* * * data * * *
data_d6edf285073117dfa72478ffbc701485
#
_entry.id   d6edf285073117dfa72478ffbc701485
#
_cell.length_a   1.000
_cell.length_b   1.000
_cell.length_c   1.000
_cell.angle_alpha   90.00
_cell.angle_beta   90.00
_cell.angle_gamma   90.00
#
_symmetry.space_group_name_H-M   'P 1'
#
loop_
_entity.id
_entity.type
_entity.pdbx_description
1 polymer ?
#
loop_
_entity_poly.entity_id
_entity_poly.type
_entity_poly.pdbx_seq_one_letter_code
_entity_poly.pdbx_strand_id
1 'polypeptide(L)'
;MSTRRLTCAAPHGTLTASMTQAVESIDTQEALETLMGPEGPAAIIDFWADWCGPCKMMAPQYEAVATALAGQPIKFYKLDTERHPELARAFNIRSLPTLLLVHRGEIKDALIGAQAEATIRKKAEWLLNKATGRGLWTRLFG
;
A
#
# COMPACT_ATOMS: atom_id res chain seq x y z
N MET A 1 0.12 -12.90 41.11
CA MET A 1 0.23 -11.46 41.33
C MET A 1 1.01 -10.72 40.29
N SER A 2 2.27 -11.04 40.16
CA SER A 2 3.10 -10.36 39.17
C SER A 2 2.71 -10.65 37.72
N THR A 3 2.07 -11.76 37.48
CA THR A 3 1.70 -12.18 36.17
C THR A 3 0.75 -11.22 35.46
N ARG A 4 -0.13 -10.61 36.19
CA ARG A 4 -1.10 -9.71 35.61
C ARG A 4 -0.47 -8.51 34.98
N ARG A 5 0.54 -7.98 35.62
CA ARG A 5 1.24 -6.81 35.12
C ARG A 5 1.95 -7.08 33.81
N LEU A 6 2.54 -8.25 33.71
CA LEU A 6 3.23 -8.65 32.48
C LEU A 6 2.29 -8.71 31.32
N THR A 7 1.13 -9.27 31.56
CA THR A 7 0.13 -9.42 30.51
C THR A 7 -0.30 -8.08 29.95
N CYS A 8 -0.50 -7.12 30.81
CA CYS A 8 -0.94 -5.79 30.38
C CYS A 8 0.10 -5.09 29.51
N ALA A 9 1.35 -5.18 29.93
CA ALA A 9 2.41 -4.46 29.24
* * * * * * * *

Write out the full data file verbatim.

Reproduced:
data_d6edf285073117dfa72478ffbc701485
#
_entry.id   d6edf285073117dfa72478ffbc701485
#
_cell.length_a   1.000
_cell.length_b   1.000
_cell.length_c   1.000
_cell.angle_alpha   90.00
_cell.angle_beta   90.00
_cell.angle_gamma   90.00
#
_symmetry.space_group_name_H-M   'P 1'
#
loop_
_entity.id
_entity.type
_entity.pdbx_description
1 polymer ?
#
loop_
_entity_poly.entity_id
_entity_poly.type
_entity_poly.pdbx_seq_one_letter_code
_entity_poly.pdbx_strand_id
1 'polypeptide(L)'
;MSTRRLTCAAPHGTLTASMTQAVESIDTQEALETLMGPEGPAAIIDFWADWCGPCKMMAPQYEAVATALAGQPIKFYKLDTERHPELARAFNIRSLPTLLLVHRGEIKDALIGAQAEATIRKKAEWLLNKATGRGLWTRLFG
;
A
#
# COMPACT_ATOMS: atom_id res chain seq x y z
N MET A 1 0.12 -12.90 41.11
CA MET A 1 0.23 -11.46 41.33
C MET A 1 1.01 -10.72 40.29
N SER A 2 2.27 -11.04 40.16
CA SER A 2 3.10 -10.36 39.17
C SER A 2 2.71 -10.65 37.72
N THR A 3 2.07 -11.76 37.48
CA THR A 3 1.70 -12.18 36.17
C THR A 3 0.75 -11.22 35.46
N ARG A 4 -0.13 -10.61 36.19
CA ARG A 4 -1.10 -9.71 35.61
C ARG A 4 -0.47 -8.51 34.98
N ARG A 5 0.54 -7.98 35.62
CA ARG A 5 1.24 -6.81 35.12
C ARG A 5 1.95 -7.08 33.81
N LEU A 6 2.54 -8.25 33.71
CA LEU A 6 3.23 -8.65 32.48
C LEU A 6 2.29 -8.71 31.32
N THR A 7 1.13 -9.27 31.56
CA THR A 7 0.13 -9.42 30.51
C THR A 7 -0.30 -8.08 29.95
N CYS A 8 -0.50 -7.12 30.81
CA CYS A 8 -0.94 -5.79 30.38
C CYS A 8 0.10 -5.09 29.51
N ALA A 9 1.35 -5.18 29.93
CA ALA A 9 2.41 -4.46 29.24